Customer Service | Help | FAQ | PEP-Easy | Report a Data Error | About
:
Login
Tip: To see translations of this article…

PEP-Web Tip of the Day

When there are translations of the current article, you will see a flag/pennant icon next to the title, like this: 2015-11-06_11h14_24 For example:

2015-11-06_11h09_55

Click on it and you will see a bibliographic list of papers that are published translations of the current article. Note that when no published translations are available, you can also translate an article on the fly using Google translate.

 

For the complete list of tips, see PEP-Web Tips on the PEP-Web support page.

Essman, E. (2007). Caché directed by Michael Haneke Les Films du Losange, 2005, 117 min.. Fort Da, 13(2):102-106.

(2007). Fort Da, 13(2):102-106

Caché directed by Michael Haneke Les Films du Losange, 2005, 117 min.

Reviewed by
Eric Essman, M.A.

Strangely, the foreigner lives within us: he is the hidden face of our identity, the space that wrecks our abode….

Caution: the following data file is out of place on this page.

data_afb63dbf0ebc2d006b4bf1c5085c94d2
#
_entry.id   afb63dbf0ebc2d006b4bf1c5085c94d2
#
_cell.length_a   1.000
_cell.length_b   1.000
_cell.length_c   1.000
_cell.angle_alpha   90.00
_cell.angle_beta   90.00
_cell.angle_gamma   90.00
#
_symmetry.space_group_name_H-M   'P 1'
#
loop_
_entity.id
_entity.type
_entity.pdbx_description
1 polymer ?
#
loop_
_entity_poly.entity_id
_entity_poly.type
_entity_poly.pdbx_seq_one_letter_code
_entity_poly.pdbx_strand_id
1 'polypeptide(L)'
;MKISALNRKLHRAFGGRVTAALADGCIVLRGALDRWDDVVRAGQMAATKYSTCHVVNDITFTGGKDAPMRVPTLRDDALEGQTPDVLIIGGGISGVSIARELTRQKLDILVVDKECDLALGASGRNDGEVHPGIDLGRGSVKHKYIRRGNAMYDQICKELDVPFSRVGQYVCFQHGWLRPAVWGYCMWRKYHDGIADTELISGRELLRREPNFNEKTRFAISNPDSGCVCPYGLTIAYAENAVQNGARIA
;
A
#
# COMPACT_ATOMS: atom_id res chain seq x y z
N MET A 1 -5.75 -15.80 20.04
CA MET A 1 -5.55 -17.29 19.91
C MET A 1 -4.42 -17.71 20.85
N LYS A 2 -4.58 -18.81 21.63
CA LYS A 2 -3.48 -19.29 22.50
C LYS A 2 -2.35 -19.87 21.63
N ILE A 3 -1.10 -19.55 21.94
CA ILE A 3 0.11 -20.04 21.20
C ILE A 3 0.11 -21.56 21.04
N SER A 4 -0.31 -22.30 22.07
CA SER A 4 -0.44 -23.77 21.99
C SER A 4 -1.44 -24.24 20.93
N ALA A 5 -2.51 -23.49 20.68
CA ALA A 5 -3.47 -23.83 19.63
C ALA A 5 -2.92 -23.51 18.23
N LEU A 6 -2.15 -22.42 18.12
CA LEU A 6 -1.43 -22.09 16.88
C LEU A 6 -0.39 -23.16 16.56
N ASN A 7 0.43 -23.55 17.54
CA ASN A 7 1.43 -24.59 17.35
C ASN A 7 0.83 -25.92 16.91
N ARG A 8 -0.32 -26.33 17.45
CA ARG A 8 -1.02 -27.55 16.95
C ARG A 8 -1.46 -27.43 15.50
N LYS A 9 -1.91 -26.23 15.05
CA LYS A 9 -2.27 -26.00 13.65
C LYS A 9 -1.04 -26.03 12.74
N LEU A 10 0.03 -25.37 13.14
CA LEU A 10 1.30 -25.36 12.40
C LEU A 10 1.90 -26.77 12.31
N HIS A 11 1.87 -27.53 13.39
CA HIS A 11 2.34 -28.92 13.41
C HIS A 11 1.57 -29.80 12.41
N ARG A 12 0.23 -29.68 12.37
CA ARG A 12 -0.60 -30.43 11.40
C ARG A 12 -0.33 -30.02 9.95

Julia Kristeva, 1991, Strangers to Ourselves

[B]ut the recurring nightmares are no longer of the things that will happen to me … but the things that happen in me.

Andrew Solomon, 2001, The Noonday Demon

A staple theme of American movie melodrama is the vulnerability of the nuclear family to destabilization by forces from without or within. In Cape Fear (dir. J.L. Thompson, 1962; remake dir. M. Scorsese, 1991) and A History of Violence (dir. D. Cronenberg, 2005), the threat mimics the return of the repressed or psychotic decompensation: a husband/father's peaceful but bland demeanor is menaced by strangers or former acquaintances incarnating a suppressed or forgotten link to a violent past. Contemporary French cinema, aiming transpersonally, presents the family at the interface of historical changes, registering the near-traumatic challenge of immigrant subcultures resistant to assimilation. But what frames of reference delimit the scope of national or personal identity? Like the image with which Caché begins, what appears to be non-psychological may often both determine a physical location and mark a subjective point of view.

[This is a summary or excerpt from the full text of the book or article. The full text of the document is available to subscribers.]

Copyright © 2021, Psychoanalytic Electronic Publishing, ISSN 2472-6982 Customer Service | Help | FAQ | Download PEP Bibliography | Report a Data Error | About

WARNING! This text is printed for personal use. It is copyright to the journal in which it originally appeared. It is illegal to redistribute it in any form.